Even before we see anything in Jackie, we hear plunging chords like a string section falling down a lift shaft. This is the unmistakable work of the abrasive art rocker Mica Levi. Her score in Jackie closes in on the ears just as the tight compositions by the cinematographer Stéphane Fontaine exclude the majority of the outside world. The Chilean director Pablo Larraín knows a thing or two about sustaining intensity, as viewers of his earlier work, including his Pinochet-era trilogy (Tony Manero, Post Mortem and No), will attest. Though this is his first English-language film, there is no hint of any softening. The picture will frustrate anyone hoping for a panoramic historical drama, with Larraín and the screenwriter Noah Oppenheim irising intently in on Jackie, played with brittle calm by Natalie Portman, and finding the nation’s woes reflected in her face.

Bit-players come and go as the film jumbles up the past and present, the personal and political. A journalist (Billy Crudup), nameless but based on Theodore White, arrives to interview the widow. Her social secretary, Nancy Tuckerman (Greta Gerwig), urges her on with cheerleading smiles during the shooting of a stiff promotional film intended to present her warmly to the public. Her brother-in-law Bobby (Peter Sarsgaard) hovers anxiously nearby as she negotiates the chasm between private grief and public composure. For all the bustle around her, the film insists on Jackie’s aloneness and Portman gives a performance in which there is as much tantalisingly concealed as fearlessly exposed.

A different sort of unravelling occurs in Christine. Antonio Campos’s film begins by showing Christine Chubbuck (Rebecca Hall) seated next to a large box marked “fragile” as she interviews on camera an empty chair in which she imagines Richard Nixon to be sitting. She asks of the invisible president: “Is it paranoia if everyone is indeed coming after you?” It’s a good question and one that she doesn’t have the self-awareness to ask herself. Pressured by her editor to chase juicy stories, she goes to sleep each night with a police scanner blaring in her ears. She pleads with a local cop for stories about the darker side of Sarasota, scarcely comprehending that the real darkness lies primarily within her.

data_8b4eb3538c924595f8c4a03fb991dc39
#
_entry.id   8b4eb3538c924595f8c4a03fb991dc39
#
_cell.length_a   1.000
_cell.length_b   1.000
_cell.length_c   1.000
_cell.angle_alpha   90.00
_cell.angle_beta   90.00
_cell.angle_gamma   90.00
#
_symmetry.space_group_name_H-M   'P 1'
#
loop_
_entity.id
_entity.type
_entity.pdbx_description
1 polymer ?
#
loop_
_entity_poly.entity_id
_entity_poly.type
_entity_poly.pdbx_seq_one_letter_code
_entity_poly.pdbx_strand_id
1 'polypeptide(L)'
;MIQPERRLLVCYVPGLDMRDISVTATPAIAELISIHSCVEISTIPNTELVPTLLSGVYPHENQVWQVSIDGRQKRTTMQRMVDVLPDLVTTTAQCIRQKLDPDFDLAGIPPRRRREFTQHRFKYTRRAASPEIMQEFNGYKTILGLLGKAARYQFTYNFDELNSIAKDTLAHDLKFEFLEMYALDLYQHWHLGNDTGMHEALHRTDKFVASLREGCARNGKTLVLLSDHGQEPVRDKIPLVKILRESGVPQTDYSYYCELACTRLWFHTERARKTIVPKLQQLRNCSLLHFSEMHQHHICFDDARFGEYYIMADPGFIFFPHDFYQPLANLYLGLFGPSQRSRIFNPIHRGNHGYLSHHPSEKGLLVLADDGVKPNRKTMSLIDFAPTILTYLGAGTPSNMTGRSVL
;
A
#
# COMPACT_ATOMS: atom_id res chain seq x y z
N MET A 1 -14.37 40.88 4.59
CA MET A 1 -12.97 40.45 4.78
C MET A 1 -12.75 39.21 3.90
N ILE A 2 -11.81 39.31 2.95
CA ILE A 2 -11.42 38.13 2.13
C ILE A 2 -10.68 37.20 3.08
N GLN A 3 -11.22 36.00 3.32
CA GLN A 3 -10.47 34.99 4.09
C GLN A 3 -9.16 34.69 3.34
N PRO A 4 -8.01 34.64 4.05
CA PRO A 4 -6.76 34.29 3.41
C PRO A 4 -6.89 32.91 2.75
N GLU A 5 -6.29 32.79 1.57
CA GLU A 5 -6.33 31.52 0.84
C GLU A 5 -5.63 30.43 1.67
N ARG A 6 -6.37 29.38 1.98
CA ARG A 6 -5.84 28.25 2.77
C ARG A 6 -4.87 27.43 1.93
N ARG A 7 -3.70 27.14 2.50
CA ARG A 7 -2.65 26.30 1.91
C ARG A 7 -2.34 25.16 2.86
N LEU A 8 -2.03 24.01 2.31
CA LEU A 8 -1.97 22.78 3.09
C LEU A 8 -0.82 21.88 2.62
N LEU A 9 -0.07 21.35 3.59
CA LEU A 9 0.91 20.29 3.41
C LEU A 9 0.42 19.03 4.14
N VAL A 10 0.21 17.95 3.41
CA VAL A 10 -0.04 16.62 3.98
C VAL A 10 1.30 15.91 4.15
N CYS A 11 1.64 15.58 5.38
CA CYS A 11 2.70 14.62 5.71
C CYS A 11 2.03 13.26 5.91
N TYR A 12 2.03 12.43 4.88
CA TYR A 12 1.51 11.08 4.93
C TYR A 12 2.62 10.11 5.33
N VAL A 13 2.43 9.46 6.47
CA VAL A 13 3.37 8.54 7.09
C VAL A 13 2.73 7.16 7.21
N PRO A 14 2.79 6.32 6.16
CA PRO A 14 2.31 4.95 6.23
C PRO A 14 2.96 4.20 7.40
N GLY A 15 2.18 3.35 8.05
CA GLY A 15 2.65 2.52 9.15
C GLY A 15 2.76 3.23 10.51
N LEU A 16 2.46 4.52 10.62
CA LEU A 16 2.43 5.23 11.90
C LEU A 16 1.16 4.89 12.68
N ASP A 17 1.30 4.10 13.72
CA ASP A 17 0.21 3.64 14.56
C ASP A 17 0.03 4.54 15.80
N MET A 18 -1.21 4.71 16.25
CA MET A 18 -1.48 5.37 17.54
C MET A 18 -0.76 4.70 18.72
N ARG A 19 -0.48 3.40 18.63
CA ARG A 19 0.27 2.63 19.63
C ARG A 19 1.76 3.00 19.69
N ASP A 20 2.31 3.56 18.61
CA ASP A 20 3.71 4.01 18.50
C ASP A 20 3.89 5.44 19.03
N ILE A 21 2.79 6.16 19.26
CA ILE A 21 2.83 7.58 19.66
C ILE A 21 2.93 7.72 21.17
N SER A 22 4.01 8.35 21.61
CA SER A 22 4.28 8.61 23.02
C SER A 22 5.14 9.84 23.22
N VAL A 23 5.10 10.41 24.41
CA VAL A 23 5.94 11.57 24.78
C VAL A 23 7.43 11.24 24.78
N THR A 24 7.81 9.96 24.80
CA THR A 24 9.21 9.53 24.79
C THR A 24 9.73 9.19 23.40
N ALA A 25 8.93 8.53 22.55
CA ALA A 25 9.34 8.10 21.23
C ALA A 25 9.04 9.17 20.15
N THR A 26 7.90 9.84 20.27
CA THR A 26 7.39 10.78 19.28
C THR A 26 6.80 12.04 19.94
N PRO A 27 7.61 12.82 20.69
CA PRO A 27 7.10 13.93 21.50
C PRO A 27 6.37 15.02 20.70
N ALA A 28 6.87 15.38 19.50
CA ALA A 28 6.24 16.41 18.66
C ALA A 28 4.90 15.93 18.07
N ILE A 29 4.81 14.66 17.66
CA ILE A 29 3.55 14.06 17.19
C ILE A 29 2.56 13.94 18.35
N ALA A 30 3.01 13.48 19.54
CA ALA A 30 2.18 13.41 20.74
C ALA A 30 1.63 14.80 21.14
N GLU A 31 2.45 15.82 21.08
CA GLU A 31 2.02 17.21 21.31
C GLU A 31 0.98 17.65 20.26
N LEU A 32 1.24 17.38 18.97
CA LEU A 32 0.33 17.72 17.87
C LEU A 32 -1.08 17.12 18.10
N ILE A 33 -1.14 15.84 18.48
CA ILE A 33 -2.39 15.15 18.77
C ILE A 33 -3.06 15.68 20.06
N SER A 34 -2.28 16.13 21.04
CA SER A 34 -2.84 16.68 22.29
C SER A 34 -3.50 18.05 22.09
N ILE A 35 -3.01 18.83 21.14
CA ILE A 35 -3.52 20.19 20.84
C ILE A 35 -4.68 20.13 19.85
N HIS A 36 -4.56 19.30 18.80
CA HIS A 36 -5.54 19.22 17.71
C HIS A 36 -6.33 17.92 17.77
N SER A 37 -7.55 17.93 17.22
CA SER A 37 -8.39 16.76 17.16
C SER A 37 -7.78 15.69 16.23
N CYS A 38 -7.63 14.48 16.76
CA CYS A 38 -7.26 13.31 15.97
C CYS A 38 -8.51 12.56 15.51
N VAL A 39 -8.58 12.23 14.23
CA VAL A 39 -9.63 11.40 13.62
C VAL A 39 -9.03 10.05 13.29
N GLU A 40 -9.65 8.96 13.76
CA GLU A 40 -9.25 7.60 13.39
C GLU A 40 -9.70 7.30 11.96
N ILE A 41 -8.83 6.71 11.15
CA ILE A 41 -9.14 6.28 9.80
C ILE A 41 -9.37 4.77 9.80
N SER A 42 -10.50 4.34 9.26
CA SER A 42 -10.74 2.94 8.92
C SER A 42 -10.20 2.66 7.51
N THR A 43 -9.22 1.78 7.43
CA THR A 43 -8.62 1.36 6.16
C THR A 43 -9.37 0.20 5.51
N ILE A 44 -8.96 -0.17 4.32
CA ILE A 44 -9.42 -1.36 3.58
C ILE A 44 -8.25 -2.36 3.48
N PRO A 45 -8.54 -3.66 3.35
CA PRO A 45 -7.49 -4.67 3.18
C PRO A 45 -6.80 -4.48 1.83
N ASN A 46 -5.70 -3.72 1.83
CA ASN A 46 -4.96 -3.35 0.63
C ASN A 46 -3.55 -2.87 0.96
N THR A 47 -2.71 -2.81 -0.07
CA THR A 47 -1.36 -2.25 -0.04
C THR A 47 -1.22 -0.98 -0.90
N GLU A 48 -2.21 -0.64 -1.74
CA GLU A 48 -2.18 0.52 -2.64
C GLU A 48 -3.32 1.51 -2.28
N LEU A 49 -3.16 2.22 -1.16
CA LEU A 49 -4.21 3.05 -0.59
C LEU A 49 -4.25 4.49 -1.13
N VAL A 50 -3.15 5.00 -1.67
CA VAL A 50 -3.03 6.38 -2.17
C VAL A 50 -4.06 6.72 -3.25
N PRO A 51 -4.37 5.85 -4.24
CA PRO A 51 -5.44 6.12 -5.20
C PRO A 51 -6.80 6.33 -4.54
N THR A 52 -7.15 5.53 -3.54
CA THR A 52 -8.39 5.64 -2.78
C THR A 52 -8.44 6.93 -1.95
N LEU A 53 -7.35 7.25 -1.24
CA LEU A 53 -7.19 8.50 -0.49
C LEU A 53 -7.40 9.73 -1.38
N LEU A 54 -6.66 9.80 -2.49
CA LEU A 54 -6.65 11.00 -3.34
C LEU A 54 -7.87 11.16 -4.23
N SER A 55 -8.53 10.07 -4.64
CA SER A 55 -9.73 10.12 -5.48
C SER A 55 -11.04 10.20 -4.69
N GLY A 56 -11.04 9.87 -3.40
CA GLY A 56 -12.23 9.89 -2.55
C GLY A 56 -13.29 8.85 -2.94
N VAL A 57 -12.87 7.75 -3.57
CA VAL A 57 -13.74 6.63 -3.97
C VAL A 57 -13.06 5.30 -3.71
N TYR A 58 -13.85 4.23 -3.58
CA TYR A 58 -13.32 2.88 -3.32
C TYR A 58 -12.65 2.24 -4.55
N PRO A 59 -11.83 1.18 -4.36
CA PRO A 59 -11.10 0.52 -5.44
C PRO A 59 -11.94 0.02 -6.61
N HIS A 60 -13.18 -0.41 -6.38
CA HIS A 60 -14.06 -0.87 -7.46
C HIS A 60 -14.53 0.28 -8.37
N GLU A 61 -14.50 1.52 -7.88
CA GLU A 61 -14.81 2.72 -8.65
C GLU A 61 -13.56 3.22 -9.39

For all the shots of TV monitors displaying multiple images of Christine in this beige 1970s hell, the film doesn’t blame the sensationalist nature of the media for her fractured state. Nor does it attribute her downfall entirely to the era’s sexism. Yet both of those things exacerbated problems that Chubbuck already had. She is rigid and off-putting, all severe straight lines, from her haircut and eyebrows to the crossed arms and tight, unsmiling lips that make it difficult for anyone to get close to her. That the film does break through is down to Hall, who illuminates the pain that Christine can’t express, and to the score by Danny Bensi and Saunder Jurriaans. It’s perky enough on the surface but there are cellos sawing away sadly underneath. If you listen hard enough, they’re crying: “Help.” 

Ryan Gilbey is the New Statesman's film critic. He is also the author of It Don't Worry Me (Faber), about 1970s US cinema, and a study of Groundhog Day in the "Modern Classics" series (BFI Publishing). He was named reviewer of the year in the 2007 Press Gazette awards.

This article first appeared in the 19 January 2017 issue of the New Statesman, The Trump era